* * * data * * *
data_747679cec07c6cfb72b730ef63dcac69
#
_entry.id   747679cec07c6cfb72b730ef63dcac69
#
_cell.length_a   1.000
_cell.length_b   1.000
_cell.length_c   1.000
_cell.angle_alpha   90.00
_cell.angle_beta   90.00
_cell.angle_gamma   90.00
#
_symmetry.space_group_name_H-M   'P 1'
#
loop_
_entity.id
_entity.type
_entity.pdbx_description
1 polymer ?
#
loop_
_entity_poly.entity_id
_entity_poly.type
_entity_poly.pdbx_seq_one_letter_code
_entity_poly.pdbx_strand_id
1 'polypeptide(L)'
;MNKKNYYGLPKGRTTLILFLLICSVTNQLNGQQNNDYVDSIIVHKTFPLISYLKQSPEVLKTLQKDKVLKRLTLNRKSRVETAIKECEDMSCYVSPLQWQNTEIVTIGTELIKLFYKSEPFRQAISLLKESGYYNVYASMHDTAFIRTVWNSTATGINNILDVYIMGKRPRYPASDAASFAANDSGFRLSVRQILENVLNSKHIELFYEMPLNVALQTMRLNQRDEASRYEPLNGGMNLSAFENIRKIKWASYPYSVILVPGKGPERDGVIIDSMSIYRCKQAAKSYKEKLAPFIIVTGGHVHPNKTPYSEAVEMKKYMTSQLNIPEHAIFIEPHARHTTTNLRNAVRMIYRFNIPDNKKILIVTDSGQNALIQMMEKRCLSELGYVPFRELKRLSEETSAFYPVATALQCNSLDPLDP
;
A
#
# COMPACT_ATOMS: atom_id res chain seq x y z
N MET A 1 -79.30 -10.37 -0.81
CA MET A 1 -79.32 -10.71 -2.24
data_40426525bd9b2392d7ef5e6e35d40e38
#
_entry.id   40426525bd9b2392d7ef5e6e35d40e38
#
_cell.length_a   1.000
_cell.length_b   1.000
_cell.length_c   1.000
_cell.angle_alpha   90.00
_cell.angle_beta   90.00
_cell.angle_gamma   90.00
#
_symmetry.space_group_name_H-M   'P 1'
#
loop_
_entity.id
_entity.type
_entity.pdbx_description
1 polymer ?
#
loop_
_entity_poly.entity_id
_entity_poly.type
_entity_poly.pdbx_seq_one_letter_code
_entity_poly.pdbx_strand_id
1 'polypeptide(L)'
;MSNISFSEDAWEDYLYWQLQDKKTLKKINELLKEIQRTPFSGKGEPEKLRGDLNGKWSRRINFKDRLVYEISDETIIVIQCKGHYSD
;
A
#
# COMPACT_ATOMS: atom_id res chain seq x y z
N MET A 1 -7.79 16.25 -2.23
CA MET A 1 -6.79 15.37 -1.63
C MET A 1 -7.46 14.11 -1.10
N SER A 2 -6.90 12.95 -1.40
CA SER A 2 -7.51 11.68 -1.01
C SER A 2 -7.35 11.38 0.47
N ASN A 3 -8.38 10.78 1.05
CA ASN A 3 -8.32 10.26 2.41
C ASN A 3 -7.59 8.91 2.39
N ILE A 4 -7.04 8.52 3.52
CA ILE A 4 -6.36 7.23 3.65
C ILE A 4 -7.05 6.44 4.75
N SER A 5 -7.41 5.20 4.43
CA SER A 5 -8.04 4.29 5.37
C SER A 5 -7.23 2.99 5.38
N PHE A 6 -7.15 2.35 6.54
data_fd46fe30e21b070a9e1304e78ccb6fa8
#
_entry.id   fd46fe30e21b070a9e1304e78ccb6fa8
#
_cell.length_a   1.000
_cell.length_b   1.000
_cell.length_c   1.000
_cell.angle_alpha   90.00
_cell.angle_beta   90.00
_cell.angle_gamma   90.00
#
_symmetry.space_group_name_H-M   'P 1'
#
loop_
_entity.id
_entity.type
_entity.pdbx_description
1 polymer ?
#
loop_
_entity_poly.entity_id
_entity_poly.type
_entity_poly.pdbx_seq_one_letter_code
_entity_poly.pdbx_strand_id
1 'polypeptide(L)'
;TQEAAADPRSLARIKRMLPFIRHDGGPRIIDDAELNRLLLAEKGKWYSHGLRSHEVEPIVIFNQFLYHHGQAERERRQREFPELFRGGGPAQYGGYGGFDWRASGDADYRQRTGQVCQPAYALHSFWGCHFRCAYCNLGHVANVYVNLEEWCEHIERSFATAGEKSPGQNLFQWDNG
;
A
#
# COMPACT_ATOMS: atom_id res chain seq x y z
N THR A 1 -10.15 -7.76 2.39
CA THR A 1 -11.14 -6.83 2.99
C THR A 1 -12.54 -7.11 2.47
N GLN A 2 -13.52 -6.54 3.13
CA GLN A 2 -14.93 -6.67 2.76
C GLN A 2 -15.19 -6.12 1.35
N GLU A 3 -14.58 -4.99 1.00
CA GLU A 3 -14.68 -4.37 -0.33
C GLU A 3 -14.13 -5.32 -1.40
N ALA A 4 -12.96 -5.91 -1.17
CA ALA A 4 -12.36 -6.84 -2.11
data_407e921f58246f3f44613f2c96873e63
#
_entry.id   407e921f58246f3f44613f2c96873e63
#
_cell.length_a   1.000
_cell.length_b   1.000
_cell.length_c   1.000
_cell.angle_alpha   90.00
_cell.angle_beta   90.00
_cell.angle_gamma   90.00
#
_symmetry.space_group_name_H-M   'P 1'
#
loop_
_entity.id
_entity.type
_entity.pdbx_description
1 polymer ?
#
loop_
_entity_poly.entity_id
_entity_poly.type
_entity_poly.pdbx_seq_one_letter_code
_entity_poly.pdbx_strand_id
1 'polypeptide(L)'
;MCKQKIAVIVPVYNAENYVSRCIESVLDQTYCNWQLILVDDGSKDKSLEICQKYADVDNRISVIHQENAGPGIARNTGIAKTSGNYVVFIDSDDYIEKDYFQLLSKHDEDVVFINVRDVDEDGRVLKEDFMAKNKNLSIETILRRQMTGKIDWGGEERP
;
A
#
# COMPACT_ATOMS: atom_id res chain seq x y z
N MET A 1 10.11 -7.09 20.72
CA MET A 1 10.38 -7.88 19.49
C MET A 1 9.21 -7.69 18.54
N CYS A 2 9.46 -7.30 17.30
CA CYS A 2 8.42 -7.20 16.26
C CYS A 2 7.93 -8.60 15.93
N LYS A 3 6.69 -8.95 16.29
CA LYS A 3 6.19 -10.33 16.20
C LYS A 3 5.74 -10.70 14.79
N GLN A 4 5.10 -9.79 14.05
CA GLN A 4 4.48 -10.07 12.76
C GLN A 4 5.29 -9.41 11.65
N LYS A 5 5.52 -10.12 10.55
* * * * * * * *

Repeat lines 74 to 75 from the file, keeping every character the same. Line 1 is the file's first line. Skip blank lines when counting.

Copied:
C ILE A 4 -7.05 6.44 4.75
N SER A 5 -7.41 5.20 4.43